Guitar Hero III: Legends of Rock (Xbox 360)

Guitar Hero III: Legends of Rock for Xbox 360

FROM STRUMMER TO SHREDDER
Well, I’ve played through Guitar Hero III, and to be quite honest with you, I’m not exactly sure how I feel about it. On one hand, any fears I had about the franchise moving under the direction of the NeverSoft/Activision empire have been squashed, as the production value and quality of the game is at an all-time high for the series. It looks and sounds great, and the tracklist is superb. (Although, I could have done with a little less of the non-music-related product placement. Ads for Axe body spray and Pontiac? *sigh*)

On the other hand, the game has continued the trend from the previous outing and ramped up the difficulty; to a degree that’s pretty considerable. Now, I have never claimed to be a Guitar Hero expert, but damn, it seems that (at times) Guitar Hero III is trying to be difficult just for the sake of being difficult. With the first two games, most of the tracks just felt right when you played them, as the game seemed to be more concerned with rhythm and timing than anything. In GHIII, it seemed like the game just wanted to throw as many notes and chords (oh dear god, especially the chords) my way, so as to trip me up ASAP. The Hard difficulty level was pretty insane because of this (it’s not even worth my time to fiddle with Expert), and I had absolutely no interest in spending beaucoups of time going through each song note-by-note; giving my memorization skills a workout while “learning” how to play the songs. Hell, if I’m gonna invest that kind of time, I might as well put the toy guitar down and learn how to play the songs for real, no?

It reminds a lot of Dance Dance Revolution, actually. With the easier songs in DDR, you can find yourself doing actual dance moves just by playing the game. However, as the difficulty increases, the gameplay becomes less about simulated dancing and more about endurance — with the focus put solely on speed and complication. There’s no room for nuance or free-form enjoyment; it’s all about stomping on hundreds of arrows that are furiously scrolling down the screen. Instead of looking like you’re actually dancing, you instead look like you’re having some type of seizure. The comparison with DDR and GHIII isn’t totally exact (’cause at the higher difficulty levels, I think the latter retains its simulation better than the former), but I think it’s a pretty valid comparison nonetheless.

Guitar Hero III Poison

Now you can fulfill your dreams of being in a band with Bret Michaels of Poison! (That’s meant to be read sarcastically. Really.)

I understand that by ramping up the difficulty from the previous installments, GHIII is just trying to advance the series for its veterans and I don’t knock it for that. After all, once you’ve already had a previous release for a game like this, you’ve got to progress to somewhere else to increase the longevity of the series (e.g., “Once more, but HARDER!”). I’m just saying that, for me, when the game loses that simulated feel of actually playing guitar for the sake of crazy, button-mashing madness, I lose interest. It’s not necessarily bad, it’s just not my style.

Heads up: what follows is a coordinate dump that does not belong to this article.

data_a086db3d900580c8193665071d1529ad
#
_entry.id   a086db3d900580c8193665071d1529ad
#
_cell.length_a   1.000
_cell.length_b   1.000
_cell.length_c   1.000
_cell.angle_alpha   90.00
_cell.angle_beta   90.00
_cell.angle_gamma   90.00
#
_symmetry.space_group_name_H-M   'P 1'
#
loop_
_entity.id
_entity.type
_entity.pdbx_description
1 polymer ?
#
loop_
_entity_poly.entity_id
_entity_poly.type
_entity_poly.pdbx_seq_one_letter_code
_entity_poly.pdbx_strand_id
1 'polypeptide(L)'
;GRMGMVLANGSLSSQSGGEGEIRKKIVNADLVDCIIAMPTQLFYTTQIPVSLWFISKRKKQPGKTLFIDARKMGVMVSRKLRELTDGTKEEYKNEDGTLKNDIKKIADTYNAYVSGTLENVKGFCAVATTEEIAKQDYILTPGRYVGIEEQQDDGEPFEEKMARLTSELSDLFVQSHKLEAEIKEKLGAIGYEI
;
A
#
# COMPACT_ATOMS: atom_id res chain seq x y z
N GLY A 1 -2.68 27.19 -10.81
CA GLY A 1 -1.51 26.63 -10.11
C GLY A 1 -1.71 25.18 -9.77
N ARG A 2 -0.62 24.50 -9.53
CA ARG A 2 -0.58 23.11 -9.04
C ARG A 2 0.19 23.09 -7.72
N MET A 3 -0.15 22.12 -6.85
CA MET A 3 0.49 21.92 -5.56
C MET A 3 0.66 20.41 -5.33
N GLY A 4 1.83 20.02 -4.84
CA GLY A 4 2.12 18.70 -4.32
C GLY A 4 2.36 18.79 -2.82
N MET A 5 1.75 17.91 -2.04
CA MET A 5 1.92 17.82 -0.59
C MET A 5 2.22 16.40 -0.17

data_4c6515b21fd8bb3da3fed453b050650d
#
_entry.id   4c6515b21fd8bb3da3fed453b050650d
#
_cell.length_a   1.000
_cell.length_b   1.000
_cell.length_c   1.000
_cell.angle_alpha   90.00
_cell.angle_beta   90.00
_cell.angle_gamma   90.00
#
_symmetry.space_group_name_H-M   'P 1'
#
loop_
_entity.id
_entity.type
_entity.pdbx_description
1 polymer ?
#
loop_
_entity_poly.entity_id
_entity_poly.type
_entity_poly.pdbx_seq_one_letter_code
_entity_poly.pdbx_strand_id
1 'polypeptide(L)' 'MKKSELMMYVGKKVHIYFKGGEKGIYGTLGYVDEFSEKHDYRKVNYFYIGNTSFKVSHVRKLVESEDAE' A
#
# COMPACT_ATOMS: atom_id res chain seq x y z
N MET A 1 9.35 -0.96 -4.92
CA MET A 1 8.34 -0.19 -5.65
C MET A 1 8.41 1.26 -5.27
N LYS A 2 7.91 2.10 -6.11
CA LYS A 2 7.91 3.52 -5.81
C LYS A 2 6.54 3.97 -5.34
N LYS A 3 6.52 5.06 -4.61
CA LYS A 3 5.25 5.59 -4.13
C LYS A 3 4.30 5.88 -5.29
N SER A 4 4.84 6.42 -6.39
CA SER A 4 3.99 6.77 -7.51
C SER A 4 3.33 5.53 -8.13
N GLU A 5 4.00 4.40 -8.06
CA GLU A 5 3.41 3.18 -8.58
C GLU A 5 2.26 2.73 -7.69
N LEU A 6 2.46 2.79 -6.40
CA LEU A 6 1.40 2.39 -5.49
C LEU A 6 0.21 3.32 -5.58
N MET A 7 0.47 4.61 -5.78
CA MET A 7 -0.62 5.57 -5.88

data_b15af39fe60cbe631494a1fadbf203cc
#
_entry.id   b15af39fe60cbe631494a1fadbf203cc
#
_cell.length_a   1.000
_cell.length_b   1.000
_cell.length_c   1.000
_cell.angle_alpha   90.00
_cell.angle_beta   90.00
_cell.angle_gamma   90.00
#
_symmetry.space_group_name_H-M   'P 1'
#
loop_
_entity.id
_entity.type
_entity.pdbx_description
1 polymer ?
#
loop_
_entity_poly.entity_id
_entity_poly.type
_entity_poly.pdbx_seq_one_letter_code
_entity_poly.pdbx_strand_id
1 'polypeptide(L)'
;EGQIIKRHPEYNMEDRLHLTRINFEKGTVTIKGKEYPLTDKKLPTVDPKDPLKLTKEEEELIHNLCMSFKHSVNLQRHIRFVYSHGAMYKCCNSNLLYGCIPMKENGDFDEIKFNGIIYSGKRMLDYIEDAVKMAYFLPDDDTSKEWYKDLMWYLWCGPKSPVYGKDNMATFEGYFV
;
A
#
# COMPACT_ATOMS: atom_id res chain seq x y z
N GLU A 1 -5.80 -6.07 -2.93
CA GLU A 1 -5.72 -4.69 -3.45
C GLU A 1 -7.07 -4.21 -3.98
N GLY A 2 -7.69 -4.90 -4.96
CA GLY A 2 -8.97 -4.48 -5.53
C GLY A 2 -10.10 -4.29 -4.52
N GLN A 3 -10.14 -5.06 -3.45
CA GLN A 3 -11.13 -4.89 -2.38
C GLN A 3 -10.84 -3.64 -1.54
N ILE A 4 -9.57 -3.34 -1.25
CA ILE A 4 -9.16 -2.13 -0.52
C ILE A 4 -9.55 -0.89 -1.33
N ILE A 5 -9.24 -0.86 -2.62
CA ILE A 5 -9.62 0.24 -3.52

WHO’S GONNA GET THEIR HEAD CUT?
Now, about those boss battles… The general consensus so far has been that the boss battles suck by a great amount, and is usually pointed out as being something that drags down the fun factor of the game. I didn’t fall in love with them, but I didn’t hate them either. In fact, I guess you could say that I even found them to be fairly enjoyable. (Although, I had some trouble with the Slash battle, and it really started to irritate me after a few tries.) This new feature just wasn’t a deal breaker for me…at all.

Guitar Hero III Jimi Hendrix

Virtual Jimi

BOTTOM LINE:
Overall, I guess it sounds like I’m ripping on GHIII, but I’m really not. It’s definitely one of the best games that I’ve played this year and I did enjoy the time that I spent with it. The audio-visuals, much improved hammer-on/pull-off system and tracklist (featuring many master tracks from the original artists) are absolutely superb, and I really couldn’t have asked for any better; the quality of this game is very high. Still, though, I can’t really say that it’s the best title in the Guitar Hero series, and whether that stems from me simply becoming tired of the franchise or disappointed with GHIII’s infatuation for complexity, I don’t know.

About the author

Fatsquatch

Discovered as a young 'Squatchling in a Pacific Northwest woodland area in the mid-70's, Fatsquatch was soon domesticated and introduced to the fledgling arcade scene, where he became addicted to the magical sights and sounds of gaming. As years passed, his addiction only worsened, and eventually lead to his desire to write about all things gaming from a veteran point-of-view. Hence, Fatsquatch created The Jaded Gamer in 2001, and set about leading it into permanent obscurity.

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